A.  Oh, they’re called zombies in What We Left Behind as well as Zee, but Zee makes things more personal, and I think that’s important. Zombie stories are notorious for being impersonal. Survivors are often portrayed as brutal if not more brutal than the zombies themselves, whereas zombie stories are really about survivors. And what is a zombie but a survivor that fell and failed. Zee makes that more poignant, reminding the reader that zombies aren’t simply cannon fodder. To the survivors, they once were as we are, and the term Zee keeps that fresh in mind.   

Q.  How did you get into the zombie craze?

A.  My kids love The Walking Dead, and I enjoy it too, but I get frustrated with the inaccuracies. Gasoline, as an example, has a shelf life of about nine months. Diesel’s a little better, but will be pretty nasty after a couple of years. So at some point everyone’s going to be walking, or riding bicycles or horses. The SUV might look like the ultimate zombie killing machine, but it’s not sustainable, so in All Our Tomorrows, they drive around in a Tesla with the doors stripped off and the seats torn out to keep the weight down, charging the car with solar panels. For me, it’s fun to consider practical stuff like that. 

Zombies are dumb, right? So what’s the greatest weapon in the zombie apocalypse? Smarts. I’ve tried to write novels that have smart, unique solutions to the zombie apocalypse rather than relying on shotguns and machetes all the time. Shotguns might work on the zombie in front of you, but the noise is going to bring in a dozen more zombies, while a machete is just plain stupid. It’s going to get stuck every time. 

41IgGgymVqL._SX331_BO1,204,203,200_Q.  You’re also a sci-fi aficionado.  One work of yours that caught my eye is Little Green Men, about a crew of space travelers who set down on a frozen planet and are attacked by, sure enough, little green men.  Is a story about trustworthy, non-murderous aliens possible?  Does it say anything about us as humans that we have a tendency to think the worst about the possibility of life on other planets?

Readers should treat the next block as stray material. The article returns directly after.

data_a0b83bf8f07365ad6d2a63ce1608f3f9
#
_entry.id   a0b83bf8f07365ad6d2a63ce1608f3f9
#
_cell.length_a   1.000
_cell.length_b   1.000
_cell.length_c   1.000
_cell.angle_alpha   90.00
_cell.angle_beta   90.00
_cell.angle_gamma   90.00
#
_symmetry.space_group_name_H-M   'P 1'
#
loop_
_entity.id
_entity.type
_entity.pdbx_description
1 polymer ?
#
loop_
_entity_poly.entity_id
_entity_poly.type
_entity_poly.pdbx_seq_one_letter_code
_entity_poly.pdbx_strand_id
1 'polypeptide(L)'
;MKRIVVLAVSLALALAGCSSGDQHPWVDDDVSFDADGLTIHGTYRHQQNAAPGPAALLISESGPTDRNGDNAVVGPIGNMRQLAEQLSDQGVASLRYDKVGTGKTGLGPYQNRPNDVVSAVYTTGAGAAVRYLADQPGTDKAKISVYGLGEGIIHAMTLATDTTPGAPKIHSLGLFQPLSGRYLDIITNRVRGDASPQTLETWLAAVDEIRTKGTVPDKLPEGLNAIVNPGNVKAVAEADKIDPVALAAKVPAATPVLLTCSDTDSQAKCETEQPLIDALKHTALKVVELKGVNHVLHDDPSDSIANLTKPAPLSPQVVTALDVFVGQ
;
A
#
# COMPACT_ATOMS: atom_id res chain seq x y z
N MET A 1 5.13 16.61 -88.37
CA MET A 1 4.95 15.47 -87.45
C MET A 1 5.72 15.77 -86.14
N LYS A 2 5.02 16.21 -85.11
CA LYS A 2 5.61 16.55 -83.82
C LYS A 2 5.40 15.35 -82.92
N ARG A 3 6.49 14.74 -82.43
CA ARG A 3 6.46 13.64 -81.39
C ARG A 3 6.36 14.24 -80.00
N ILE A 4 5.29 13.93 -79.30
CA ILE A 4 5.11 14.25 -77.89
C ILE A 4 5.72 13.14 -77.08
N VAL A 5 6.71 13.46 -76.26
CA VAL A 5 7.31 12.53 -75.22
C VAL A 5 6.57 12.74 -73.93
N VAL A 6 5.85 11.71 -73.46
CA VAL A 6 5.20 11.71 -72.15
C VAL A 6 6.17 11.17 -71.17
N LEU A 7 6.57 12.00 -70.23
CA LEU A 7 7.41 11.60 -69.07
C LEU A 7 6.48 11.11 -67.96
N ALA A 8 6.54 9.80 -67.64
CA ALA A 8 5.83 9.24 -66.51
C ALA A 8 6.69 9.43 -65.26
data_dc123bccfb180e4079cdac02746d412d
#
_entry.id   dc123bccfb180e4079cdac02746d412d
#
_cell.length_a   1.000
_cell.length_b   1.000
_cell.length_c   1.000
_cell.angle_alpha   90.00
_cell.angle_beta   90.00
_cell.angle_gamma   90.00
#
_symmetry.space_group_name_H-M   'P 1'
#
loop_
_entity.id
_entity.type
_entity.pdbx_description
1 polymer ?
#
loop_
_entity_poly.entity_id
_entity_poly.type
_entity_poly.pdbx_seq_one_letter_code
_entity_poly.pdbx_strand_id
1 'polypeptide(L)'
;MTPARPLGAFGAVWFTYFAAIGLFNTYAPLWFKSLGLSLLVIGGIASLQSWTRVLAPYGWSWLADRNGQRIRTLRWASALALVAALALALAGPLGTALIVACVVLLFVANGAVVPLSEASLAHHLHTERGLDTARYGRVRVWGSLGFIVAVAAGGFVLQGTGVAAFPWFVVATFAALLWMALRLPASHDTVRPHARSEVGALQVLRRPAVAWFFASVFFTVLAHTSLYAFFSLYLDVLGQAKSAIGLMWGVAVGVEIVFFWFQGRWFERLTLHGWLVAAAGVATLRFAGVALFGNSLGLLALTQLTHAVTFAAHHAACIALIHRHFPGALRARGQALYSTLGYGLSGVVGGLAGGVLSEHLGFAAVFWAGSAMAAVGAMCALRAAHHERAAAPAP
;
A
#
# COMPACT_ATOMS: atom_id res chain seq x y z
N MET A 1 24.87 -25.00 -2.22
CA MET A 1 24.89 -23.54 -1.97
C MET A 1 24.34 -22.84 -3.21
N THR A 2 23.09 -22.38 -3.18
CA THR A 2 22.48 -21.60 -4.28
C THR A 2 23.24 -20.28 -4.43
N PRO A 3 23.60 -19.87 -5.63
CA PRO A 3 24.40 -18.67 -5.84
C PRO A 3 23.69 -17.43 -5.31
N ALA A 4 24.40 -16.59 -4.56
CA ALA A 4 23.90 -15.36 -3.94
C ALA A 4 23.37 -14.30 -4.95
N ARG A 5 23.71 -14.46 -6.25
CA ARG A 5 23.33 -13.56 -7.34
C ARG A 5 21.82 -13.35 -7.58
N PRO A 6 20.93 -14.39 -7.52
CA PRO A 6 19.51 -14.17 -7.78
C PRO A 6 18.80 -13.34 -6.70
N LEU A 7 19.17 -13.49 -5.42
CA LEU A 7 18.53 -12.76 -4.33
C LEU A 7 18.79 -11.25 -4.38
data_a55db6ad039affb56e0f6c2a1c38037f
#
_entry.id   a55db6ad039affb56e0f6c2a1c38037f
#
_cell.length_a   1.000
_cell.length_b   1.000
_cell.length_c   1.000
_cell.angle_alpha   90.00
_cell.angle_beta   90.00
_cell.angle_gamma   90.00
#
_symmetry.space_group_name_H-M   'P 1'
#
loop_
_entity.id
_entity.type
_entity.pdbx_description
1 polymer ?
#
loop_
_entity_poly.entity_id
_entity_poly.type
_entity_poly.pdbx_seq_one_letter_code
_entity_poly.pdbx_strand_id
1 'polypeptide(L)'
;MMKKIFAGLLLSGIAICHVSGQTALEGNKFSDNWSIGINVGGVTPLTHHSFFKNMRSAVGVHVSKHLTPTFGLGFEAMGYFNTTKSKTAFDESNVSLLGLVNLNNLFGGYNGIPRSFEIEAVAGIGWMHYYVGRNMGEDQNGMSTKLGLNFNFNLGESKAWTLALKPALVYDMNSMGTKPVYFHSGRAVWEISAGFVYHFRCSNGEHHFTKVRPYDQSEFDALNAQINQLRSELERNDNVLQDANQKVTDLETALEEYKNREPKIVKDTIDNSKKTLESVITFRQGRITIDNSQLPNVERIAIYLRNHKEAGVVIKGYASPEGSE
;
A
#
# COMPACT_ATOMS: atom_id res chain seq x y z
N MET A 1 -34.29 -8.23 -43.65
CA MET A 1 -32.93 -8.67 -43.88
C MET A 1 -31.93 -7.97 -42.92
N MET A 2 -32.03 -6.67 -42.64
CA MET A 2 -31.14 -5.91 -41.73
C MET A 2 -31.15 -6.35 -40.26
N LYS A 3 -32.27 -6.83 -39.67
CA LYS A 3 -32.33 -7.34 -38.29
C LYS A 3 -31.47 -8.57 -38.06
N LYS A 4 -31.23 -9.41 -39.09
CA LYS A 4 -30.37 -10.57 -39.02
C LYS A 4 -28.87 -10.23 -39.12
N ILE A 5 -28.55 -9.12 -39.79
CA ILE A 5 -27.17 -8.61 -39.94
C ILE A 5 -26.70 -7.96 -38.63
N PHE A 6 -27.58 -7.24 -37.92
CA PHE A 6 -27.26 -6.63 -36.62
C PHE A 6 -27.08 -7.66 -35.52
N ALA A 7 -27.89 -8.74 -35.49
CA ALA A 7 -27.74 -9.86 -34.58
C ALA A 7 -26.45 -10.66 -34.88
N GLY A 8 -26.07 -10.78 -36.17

And by the way, I have a colleague named Alien Jones who is in fact, a little green man.  He’s been totally above board thus far, but do you think I should keep an eye on him?

A.  Little Green Men is brutal. It’s a homage to Philip K. Dick and has an alienesque feel to it (Alien Jones would love it), but yes, it is possible to write about trustworthy, non-murderous aliens. Anomaly is my best selling novel, having sold over 75,000 copies.  Anomaly was my debut novel and even today, a dozen stories down the road, it still outsells everything else I’ve written. If you enjoyed Carl Sagan’s Contact, you’ll love Anomaly.

As for Alien Jones, he’s clearly hampered by a paranoid companion 🙂

Q.  On your Amazon page, you talk a bit about the difference between general and “hard” science fiction.  Could you explain it for my 3.5 readers?

A.  Hard science fiction is a misnomer. 

Science fiction shouldn’t be hard to understand or hard and inflexible. There’s merit in keeping scifi as accurate and plausible as possible. There’s always a degree of handwavium in science fiction when authors start projecting their thoughts into the future, but the limitations of concepts like the speed of light actually add to the realism of a story. 
As much as I love the Star Trek reboots, I cringe when they ignore common sense. There’s one scene in Star Trek Into Darkness where Kirk is on the Klingon home world some undisclosed number of light years away from Earth, and he calls up Scotty on his handheld communicator. Scotty is in a bar on Earth and answers Kirk’s technical question. To me, that’s a wasted opportunity. Even if Kirk was somewhere within our solar system, say on Mars, Scotty couldn’t have a realtime chat like that, he’d be waiting at least half an hour for a message to arrive. Communication between star systems would be like the letters of the 1700s taking months to years to transit the globe. Star Trek Into Darkness wasted a wonderful opportunity, as instead of taking the lazy, easy way out, the writer could have used that limitation to drive up the tension. Sure, Scotty’s got the answers. But he’s not there, so Kirk has to figure it out on his own and that’s far more rewarding for the audience than watching Kirk being given a get-out-of-jail-free card. 
Hard science isn’t difficult, it’s just plausible and believable, and it makes stories more gritty and realistic. 

Q.  Peter, thanks for taking my call.  Before I go, do you have any advice that might help my friends and I survive the East Randomtown Zombie Apocalypse?

A.  Think before you act. Remember,

  1. You’re smart. They’re not. 
  2. They have numbers. You don’t.  
 Keep those two facts in mind and you’ll do fine. Oh, and keep a copy of What We Left Behind handy, you might find some good tips in there. 
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BQB’s Zombie Apocalypse Survivor’s Journal – Day 16

shutterstock_71046703“Ms. Fighter!  Ms. Fighter!  Look!”

Kenny was a red headed, freckle faced boy, about eight years old.  He and his friends were, much to VGRF’s dismay, Buildcrafting it up big time.

“I built my very own Roman era city, complete with a working aqueduct!”

“That’s great Ken.”

VGRF leaned in to whisper to me, “I think I’m just going to walk outside and take my chances with the zombies.”